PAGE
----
Keeping secrets in the cloud: Mobile phones, data security and privacy within the context of pregnancy and childbirth in Tanzania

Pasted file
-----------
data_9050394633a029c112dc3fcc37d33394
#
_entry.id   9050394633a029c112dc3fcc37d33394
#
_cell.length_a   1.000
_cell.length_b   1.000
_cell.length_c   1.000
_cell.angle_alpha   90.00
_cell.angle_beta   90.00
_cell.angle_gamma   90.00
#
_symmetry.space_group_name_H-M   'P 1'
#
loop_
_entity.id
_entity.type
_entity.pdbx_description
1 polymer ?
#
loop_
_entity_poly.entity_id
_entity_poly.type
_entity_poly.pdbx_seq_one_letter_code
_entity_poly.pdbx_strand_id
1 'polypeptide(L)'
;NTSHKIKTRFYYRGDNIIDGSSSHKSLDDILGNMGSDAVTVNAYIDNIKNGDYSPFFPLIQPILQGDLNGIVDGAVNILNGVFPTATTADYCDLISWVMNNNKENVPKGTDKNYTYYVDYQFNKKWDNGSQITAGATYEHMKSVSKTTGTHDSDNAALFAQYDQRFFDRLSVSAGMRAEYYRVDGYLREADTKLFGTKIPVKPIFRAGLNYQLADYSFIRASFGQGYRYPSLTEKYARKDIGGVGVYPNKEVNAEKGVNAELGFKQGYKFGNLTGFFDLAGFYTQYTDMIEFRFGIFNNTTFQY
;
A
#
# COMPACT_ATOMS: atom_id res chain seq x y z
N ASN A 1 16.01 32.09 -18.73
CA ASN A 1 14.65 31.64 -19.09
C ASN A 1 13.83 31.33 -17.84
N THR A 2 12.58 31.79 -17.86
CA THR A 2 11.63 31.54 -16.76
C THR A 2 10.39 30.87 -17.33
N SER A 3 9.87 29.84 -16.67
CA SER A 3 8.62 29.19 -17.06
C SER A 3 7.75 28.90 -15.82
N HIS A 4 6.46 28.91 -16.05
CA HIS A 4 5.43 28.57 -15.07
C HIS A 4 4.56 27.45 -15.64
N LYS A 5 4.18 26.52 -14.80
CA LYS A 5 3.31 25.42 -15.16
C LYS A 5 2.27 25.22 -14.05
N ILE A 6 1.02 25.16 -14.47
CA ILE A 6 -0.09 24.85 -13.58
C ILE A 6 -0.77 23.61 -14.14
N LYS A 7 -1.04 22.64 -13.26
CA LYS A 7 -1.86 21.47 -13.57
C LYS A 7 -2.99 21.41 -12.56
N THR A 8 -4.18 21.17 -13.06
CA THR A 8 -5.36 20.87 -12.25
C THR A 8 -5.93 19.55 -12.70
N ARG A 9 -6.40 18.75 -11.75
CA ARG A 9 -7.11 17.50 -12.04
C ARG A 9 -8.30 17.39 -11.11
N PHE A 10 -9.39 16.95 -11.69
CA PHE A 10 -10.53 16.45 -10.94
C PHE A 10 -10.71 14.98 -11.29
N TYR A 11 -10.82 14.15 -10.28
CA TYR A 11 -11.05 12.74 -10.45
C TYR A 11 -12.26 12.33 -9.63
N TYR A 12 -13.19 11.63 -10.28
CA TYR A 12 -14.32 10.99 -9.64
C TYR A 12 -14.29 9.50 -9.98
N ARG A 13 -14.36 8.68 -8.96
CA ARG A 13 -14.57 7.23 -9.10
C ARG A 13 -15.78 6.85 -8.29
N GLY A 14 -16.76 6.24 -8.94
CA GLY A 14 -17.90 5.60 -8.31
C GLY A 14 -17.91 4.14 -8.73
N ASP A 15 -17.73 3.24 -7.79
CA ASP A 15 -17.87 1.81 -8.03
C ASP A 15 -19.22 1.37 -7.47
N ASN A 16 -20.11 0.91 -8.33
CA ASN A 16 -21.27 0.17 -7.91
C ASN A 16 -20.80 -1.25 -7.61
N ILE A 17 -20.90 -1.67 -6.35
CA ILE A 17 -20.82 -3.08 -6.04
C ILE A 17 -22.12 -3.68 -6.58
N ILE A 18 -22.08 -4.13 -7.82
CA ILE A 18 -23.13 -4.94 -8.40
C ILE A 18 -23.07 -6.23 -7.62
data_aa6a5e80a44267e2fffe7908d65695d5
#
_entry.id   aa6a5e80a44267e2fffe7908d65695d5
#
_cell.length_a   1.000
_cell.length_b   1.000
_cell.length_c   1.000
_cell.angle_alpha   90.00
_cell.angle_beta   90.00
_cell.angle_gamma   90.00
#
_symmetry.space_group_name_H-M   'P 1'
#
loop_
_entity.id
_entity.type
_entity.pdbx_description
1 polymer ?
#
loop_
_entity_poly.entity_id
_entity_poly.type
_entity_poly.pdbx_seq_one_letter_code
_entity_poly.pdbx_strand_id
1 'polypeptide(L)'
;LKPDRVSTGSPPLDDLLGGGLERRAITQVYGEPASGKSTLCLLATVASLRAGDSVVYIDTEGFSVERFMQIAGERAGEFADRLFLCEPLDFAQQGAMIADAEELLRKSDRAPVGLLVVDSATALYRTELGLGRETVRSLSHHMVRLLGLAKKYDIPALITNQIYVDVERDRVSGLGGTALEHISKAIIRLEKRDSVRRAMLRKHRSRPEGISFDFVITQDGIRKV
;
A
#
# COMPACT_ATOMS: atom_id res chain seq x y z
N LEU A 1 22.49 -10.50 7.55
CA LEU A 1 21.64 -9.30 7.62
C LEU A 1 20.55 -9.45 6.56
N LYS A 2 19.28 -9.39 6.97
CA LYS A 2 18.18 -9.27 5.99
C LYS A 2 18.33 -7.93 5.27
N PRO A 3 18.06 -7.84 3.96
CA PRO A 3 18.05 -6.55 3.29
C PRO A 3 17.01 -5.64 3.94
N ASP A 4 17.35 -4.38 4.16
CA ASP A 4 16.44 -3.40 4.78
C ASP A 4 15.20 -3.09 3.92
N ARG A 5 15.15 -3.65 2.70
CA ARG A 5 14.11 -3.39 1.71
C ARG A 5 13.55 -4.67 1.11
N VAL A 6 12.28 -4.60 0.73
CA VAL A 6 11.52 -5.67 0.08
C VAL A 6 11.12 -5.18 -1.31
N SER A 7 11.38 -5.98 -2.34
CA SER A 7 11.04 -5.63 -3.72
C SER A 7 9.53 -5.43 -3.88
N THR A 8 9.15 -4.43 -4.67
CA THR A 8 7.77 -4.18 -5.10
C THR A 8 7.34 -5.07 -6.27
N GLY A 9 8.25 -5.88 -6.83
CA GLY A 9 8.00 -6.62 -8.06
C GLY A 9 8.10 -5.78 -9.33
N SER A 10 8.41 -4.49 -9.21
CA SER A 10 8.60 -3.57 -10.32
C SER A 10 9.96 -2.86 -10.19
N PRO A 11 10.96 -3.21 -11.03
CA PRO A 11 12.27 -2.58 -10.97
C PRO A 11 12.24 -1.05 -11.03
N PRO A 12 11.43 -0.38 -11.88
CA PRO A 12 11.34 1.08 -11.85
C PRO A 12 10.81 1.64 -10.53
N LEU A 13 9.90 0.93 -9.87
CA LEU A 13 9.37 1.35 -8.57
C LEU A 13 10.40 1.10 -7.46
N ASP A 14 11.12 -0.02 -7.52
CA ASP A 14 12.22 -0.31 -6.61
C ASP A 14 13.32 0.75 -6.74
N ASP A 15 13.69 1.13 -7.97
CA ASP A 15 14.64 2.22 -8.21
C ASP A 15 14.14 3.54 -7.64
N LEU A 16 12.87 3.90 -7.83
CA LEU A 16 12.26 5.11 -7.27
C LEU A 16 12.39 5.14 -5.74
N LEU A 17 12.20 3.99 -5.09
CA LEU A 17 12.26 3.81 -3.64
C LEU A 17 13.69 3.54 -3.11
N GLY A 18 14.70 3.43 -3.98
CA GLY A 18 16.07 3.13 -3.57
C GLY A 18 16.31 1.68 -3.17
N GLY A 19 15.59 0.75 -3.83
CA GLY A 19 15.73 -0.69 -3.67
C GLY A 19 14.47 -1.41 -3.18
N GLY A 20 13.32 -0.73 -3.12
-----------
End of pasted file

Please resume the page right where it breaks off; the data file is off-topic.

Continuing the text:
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Growing evidence points to the potential value of mobile phone-based technologies ('mHealth') to help strengthen community health systems in low- and middle-income countries, but mHealth approaches also carry considerable risks with respect to data security, individual privacy, and confidentiality. We examined the perspectives of frontline community health workers and their female clients regarding data security and privacy within the context of an mHealth intervention to improve women's uptake of maternal health services from October 2013 to July 2014 in rural Tanzania. Qualitative findings demonstrate that the use of new technologies to capture health service user data during pregnancy and childbirth has both positive and negative impacts on perceptions of personal privacy and confidentiality. Women's concerns regarding privacy aligned closely with a belief that pregnancies and expected delivery dates must be kept secret, reflecting fears that pregnancy renders women vulnerable to witchcraft by jealous neighbors. Women also shared concerns that health workers' male partners could access their private information. Strong community-based engagement is recommended from the outset when developing a mHealth intervention to integrate beliefs and gender dynamics that may influence acceptability and implementation of new technologies.
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